We don't expect to be waiting too long for a take off slot. The plane will probably be full of Welsh holidaymakers too. Wonder how they will behave. Lots of "lush" we expect. Of course, Patrick has been sulking - big time. As soon as the case came out of the lazarette to be packed, he looked grumpy. Two more weeks as guard penguin. Any messages of support or sympathy for him gratefully received as he needs cheering up.

Finally, we feel cheated. Alison (as in the better half of Stephen who is addicted to good chocolate) brought us some "Broons" fudge that she bought in Glasgow. For the non Scots amongst the readership, the Broons are a Scottish institution (http://en.wikipedia.org/wiki/Oor_Wullie) and the tin of fudge was cute:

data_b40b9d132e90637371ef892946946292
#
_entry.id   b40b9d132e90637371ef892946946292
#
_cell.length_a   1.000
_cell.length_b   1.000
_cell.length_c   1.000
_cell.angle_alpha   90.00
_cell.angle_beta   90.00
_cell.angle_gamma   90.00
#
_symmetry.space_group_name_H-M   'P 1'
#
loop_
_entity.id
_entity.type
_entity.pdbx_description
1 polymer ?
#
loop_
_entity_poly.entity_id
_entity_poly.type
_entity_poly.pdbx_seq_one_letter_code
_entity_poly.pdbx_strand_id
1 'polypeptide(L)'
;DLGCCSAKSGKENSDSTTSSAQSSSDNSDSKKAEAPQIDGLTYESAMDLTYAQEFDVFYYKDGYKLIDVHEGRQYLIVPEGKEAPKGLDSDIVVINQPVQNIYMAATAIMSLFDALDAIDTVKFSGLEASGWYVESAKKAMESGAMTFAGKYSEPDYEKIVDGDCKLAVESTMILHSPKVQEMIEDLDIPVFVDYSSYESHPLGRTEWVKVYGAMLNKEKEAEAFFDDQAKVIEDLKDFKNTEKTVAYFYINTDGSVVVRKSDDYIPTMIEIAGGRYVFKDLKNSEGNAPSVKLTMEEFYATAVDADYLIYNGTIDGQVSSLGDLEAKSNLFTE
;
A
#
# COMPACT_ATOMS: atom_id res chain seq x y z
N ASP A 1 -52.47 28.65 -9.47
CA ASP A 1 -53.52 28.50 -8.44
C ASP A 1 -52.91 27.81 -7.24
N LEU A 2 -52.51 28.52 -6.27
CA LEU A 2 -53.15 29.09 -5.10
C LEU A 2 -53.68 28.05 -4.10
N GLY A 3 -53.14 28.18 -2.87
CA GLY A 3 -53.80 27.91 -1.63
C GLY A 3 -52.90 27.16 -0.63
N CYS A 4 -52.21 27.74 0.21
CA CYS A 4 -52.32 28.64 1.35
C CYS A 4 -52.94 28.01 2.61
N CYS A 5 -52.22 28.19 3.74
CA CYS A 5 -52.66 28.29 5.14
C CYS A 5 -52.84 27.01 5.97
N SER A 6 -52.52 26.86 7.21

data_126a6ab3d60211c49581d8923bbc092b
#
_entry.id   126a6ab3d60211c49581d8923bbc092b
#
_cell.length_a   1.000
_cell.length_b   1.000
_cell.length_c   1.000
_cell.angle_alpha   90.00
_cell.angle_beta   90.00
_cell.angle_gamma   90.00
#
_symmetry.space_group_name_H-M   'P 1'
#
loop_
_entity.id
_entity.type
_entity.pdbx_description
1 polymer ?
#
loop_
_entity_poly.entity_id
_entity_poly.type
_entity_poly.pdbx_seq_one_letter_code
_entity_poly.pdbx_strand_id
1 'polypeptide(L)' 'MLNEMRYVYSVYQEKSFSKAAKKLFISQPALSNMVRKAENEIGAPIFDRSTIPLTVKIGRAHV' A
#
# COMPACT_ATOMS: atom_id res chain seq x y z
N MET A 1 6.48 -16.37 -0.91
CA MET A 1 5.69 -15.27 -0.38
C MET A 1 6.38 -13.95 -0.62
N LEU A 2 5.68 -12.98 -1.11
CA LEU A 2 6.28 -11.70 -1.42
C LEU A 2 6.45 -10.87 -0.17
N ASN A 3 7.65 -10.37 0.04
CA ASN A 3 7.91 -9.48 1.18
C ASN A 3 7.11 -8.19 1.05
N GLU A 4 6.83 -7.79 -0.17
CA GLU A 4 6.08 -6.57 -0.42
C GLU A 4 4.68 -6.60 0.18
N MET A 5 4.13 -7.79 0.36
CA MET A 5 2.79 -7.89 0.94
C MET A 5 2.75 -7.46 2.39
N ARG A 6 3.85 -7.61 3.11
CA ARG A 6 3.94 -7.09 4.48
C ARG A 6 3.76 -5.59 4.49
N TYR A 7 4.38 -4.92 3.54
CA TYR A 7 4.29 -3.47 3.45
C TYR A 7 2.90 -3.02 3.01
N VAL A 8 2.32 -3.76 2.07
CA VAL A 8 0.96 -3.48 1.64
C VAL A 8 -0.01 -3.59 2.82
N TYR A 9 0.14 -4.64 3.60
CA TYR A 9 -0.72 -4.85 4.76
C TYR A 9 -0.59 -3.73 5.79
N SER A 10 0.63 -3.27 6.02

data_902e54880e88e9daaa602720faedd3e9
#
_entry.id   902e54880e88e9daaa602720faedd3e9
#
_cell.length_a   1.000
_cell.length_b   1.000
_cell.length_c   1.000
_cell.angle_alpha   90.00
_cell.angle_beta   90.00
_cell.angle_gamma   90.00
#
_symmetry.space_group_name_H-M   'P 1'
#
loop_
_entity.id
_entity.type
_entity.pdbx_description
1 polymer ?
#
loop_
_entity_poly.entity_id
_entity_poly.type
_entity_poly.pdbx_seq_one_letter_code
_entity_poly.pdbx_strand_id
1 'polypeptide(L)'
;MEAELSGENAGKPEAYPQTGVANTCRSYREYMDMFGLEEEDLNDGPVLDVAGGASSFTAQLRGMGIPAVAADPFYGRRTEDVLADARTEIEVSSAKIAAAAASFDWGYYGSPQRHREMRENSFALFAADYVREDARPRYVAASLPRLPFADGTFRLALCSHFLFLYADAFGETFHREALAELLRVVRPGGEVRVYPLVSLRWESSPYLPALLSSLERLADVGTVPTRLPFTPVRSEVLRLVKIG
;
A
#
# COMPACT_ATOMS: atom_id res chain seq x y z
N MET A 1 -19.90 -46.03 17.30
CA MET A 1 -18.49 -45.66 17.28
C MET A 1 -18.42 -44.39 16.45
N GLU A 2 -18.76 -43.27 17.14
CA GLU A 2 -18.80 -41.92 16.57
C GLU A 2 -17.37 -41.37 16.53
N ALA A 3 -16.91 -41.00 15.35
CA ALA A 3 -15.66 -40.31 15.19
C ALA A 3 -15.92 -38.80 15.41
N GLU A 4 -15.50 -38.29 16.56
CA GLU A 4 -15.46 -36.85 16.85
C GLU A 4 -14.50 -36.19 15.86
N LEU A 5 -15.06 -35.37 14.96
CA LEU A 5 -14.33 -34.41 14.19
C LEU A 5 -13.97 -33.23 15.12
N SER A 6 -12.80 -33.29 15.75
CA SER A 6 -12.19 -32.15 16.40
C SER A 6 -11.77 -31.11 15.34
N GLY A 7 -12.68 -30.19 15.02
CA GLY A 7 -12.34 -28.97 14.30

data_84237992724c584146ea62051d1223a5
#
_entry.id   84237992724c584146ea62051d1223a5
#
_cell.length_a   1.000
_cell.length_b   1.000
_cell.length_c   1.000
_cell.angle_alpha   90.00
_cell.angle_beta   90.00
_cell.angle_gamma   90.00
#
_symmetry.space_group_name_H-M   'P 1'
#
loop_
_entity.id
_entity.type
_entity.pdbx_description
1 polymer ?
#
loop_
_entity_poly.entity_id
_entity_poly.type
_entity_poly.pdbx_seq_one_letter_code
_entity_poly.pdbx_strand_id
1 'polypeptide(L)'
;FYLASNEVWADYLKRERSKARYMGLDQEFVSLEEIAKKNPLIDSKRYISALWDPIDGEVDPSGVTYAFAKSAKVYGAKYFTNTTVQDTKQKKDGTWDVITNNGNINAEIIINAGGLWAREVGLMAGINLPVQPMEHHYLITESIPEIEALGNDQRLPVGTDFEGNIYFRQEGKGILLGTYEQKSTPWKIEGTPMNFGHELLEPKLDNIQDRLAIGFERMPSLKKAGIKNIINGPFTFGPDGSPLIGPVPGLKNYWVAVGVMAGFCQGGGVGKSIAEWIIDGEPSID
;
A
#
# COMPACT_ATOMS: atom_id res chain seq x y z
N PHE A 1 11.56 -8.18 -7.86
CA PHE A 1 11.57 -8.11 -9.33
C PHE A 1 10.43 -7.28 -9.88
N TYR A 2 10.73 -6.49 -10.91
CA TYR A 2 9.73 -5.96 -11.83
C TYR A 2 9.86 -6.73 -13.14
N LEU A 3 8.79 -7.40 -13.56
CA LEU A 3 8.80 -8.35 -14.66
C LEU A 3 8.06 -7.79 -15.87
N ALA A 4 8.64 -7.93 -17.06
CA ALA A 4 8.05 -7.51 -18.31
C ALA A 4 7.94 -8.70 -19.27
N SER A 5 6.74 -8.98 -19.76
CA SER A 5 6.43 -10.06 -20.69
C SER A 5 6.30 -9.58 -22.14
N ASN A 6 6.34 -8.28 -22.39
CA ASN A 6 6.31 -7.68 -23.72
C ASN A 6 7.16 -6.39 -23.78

However, it cannot be original Scottish stuff - on the back it says "contains no hydrogenated oils or fats". What is the land of tablet and heart attacks coming to we ask ourselves, when you cannot rely on traditional Broons fudge to mess up your arteries. The Scots will start drinking diet Irn Bru next. Oh, I think we saw that last summer too. The nation is going soft....

Sunday, 5 January 2014

And then it became 2014

Well, after a Christmas spent "alone" eating, drinking, walking and generally enjoying life, New Year was different. Different how? Well, we had a couple of friends on board with us, and hence were with friends eating, drinking, walking and generally enjoying life. Do you spot a trend building here??

Who were the unlucky people forced to live afloat and eat the output of our dodgy galley? Well, it was Stephen and Alison. You "know" him already, from previous trolley shopper comments. Yes, we had one of the trolley shopper experts on board and we treated him suitably royally of course....